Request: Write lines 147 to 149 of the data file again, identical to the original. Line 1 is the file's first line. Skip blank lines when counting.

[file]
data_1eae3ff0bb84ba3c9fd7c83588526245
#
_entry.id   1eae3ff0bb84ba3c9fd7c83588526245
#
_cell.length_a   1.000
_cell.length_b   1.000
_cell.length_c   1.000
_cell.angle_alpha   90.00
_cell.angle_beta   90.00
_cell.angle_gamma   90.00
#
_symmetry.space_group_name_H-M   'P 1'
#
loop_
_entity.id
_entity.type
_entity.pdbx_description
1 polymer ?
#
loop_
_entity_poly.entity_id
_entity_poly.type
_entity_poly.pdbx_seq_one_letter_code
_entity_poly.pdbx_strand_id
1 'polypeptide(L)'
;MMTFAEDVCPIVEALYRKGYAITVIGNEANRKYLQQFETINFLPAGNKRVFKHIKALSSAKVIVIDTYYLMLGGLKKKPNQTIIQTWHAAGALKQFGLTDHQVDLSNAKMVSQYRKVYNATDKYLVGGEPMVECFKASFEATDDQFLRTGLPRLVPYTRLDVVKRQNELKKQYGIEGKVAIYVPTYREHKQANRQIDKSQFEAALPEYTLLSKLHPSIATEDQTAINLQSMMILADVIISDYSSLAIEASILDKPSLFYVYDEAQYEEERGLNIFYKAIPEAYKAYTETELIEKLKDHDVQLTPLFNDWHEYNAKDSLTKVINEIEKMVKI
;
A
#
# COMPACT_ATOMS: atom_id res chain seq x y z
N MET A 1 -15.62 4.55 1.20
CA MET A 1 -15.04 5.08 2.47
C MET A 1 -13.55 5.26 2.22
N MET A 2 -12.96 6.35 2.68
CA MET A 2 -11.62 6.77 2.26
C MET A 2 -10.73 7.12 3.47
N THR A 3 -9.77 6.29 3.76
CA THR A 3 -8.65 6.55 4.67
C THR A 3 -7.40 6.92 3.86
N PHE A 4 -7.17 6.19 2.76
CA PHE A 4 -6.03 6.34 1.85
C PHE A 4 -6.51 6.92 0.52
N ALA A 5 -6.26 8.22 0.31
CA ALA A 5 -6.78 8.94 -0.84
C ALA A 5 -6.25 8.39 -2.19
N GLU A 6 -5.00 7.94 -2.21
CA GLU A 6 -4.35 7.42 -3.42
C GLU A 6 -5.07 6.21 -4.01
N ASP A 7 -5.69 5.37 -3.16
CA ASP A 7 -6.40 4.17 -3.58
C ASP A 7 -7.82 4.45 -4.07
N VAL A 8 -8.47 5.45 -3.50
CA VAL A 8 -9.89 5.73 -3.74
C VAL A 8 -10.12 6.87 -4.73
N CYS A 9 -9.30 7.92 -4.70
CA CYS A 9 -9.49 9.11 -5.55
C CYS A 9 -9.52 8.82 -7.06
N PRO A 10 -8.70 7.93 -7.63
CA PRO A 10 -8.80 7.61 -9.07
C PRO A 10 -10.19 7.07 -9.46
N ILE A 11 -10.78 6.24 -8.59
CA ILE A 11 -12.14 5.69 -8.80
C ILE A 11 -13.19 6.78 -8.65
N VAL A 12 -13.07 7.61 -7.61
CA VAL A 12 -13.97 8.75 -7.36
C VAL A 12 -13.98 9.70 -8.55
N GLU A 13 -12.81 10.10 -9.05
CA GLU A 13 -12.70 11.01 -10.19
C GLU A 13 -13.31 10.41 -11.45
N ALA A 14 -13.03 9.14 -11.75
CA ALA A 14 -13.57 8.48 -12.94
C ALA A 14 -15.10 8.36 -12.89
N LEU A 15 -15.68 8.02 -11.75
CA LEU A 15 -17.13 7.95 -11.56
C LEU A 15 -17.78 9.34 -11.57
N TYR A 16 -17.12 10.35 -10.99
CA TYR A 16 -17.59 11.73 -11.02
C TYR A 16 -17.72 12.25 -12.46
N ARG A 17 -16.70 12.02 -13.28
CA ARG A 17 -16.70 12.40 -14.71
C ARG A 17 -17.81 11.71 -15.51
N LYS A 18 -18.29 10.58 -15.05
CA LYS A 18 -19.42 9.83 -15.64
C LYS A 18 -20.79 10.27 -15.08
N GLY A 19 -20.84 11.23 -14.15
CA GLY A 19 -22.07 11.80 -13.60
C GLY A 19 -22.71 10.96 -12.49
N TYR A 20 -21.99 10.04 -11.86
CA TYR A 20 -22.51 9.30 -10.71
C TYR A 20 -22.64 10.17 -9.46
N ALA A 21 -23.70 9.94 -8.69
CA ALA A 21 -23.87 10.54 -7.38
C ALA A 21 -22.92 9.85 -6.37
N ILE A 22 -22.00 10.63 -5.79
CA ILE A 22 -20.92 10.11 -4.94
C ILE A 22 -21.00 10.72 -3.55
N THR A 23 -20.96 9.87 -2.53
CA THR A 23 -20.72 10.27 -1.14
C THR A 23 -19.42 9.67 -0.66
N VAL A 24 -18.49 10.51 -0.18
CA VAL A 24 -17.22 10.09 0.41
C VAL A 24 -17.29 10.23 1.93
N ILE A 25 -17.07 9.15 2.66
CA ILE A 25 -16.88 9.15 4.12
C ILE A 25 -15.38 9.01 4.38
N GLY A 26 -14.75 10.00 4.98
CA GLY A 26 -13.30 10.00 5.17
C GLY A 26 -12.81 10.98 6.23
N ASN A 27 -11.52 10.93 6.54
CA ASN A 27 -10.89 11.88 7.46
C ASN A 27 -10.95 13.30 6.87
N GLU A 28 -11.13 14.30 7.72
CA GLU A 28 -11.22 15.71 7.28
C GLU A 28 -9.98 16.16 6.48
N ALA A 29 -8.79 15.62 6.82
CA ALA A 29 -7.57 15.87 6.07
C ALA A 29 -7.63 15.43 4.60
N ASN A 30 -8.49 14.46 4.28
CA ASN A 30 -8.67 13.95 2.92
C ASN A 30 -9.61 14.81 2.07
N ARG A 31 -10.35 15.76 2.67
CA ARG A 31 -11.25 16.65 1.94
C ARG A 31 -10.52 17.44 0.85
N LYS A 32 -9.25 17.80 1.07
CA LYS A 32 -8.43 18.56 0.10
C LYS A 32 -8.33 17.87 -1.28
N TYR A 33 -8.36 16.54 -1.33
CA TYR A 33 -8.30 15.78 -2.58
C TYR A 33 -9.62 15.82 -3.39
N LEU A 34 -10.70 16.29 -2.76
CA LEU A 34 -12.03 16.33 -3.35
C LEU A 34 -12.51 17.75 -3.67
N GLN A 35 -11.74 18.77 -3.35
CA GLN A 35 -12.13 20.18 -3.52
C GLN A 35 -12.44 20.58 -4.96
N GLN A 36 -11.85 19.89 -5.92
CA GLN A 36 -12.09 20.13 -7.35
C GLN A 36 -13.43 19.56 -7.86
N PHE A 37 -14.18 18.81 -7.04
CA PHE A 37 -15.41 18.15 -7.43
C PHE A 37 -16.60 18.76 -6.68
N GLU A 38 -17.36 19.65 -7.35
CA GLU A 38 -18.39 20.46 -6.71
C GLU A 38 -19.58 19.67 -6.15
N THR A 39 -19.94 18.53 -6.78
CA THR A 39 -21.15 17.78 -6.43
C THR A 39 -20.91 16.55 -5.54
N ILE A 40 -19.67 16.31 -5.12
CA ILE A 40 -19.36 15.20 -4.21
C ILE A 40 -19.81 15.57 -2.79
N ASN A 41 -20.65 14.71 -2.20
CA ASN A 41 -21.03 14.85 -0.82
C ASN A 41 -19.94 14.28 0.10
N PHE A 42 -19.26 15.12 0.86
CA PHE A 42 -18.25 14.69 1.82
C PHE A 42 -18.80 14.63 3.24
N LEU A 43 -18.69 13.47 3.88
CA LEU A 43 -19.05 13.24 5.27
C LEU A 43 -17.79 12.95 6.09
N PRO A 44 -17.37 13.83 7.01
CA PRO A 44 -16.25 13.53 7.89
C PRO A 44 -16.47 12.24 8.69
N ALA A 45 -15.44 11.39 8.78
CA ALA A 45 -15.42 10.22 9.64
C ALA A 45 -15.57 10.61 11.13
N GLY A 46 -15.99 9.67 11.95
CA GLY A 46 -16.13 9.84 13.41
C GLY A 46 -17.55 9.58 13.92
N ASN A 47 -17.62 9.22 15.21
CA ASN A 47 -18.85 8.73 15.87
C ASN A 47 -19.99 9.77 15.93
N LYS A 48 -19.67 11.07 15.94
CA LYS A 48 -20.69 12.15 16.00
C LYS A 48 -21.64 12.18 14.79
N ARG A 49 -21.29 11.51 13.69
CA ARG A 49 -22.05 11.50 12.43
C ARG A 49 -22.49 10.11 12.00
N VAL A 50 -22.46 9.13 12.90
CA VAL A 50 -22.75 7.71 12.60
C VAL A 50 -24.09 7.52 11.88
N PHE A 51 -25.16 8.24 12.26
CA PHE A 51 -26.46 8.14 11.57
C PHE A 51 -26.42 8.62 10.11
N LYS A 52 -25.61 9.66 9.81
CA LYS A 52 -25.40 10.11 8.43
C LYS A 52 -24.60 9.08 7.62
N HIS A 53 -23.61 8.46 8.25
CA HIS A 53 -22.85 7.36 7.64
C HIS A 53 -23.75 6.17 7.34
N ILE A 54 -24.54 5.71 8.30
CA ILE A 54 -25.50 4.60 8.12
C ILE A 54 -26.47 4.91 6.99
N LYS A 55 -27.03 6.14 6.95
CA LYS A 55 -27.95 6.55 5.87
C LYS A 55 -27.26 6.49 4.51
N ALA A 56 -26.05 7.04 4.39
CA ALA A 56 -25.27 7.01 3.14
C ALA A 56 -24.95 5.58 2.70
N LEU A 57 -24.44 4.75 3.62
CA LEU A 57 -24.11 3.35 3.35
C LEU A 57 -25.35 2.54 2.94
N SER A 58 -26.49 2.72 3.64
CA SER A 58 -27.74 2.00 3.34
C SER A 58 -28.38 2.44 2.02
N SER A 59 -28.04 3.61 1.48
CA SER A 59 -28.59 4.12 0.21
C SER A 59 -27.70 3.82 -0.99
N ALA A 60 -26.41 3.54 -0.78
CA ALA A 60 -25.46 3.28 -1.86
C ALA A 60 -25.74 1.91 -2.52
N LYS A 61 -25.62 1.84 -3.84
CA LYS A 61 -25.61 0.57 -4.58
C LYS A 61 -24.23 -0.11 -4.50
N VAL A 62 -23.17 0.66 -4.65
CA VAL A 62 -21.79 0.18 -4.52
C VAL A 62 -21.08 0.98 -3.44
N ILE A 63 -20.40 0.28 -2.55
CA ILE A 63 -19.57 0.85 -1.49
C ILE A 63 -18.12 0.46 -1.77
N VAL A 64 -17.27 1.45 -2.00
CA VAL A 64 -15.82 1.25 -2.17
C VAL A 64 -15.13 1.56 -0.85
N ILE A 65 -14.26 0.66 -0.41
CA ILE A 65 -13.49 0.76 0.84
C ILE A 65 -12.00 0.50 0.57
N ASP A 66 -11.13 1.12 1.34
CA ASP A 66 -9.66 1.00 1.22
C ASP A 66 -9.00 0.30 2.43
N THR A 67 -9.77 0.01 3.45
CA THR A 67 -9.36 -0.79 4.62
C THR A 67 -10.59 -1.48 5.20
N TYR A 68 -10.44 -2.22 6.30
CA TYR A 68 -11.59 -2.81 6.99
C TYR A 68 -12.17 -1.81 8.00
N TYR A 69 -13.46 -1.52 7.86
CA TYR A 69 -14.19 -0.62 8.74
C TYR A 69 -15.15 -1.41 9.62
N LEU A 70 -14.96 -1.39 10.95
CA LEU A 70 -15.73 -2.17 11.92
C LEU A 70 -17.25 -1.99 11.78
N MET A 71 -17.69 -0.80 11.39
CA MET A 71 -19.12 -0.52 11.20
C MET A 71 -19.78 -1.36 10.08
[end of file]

C THR A 39 -20.91 16.55 -5.54
N ILE A 40 -19.67 16.31 -5.12
CA ILE A 40 -19.36 15.20 -4.21